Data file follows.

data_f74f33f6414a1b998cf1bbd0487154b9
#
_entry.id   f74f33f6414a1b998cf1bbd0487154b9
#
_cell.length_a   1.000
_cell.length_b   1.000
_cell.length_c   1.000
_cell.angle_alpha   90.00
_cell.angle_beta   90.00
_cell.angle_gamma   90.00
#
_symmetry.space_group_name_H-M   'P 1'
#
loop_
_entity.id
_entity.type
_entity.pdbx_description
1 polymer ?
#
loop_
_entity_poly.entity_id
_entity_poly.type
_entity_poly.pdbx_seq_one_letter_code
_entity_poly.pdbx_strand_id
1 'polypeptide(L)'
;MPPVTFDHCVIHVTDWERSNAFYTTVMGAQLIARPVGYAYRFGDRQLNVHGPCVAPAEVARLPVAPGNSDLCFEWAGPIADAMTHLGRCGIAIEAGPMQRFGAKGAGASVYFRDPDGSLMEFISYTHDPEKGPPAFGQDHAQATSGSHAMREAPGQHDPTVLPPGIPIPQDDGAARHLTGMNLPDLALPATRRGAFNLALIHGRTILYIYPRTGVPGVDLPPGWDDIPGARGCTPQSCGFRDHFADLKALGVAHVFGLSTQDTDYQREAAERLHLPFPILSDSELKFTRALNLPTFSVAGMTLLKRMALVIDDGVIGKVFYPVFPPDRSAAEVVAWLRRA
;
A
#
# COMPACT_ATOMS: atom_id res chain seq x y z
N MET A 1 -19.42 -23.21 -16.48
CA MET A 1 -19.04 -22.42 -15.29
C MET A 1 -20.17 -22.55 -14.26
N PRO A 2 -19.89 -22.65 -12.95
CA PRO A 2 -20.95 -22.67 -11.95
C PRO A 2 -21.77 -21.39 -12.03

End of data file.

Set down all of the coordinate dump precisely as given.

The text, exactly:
data_f74f33f6414a1b998cf1bbd0487154b9
#
_entry.id   f74f33f6414a1b998cf1bbd0487154b9
#
_cell.length_a   1.000
_cell.length_b   1.000
_cell.length_c   1.000
_cell.angle_alpha   90.00
_cell.angle_beta   90.00
_cell.angle_gamma   90.00
#
_symmetry.space_group_name_H-M   'P 1'
#
loop_
_entity.id
_entity.type
_entity.pdbx_description
1 polymer ?
#
loop_
_entity_poly.entity_id
_entity_poly.type
_entity_poly.pdbx_seq_one_letter_code
_entity_poly.pdbx_strand_id
1 'polypeptide(L)'
;MPPVTFDHCVIHVTDWERSNAFYTTVMGAQLIARPVGYAYRFGDRQLNVHGPCVAPAEVARLPVAPGNSDLCFEWAGPIADAMTHLGRCGIAIEAGPMQRFGAKGAGASVYFRDPDGSLMEFISYTHDPEKGPPAFGQDHAQATSGSHAMREAPGQHDPTVLPPGIPIPQDDGAARHLTGMNLPDLALPATRRGAFNLALIHGRTILYIYPRTGVPGVDLPPGWDDIPGARGCTPQSCGFRDHFADLKALGVAHVFGLSTQDTDYQREAAERLHLPFPILSDSELKFTRALNLPTFSVAGMTLLKRMALVIDDGVIGKVFYPVFPPDRSAAEVVAWLRRA
;
A
#
# COMPACT_ATOMS: atom_id res chain seq x y z
N MET A 1 -19.42 -23.21 -16.48
CA MET A 1 -19.04 -22.42 -15.29
C MET A 1 -20.17 -22.55 -14.26
N PRO A 2 -19.89 -22.65 -12.95
CA PRO A 2 -20.95 -22.67 -11.95
C PRO A 2 -21.77 -21.39 -12.03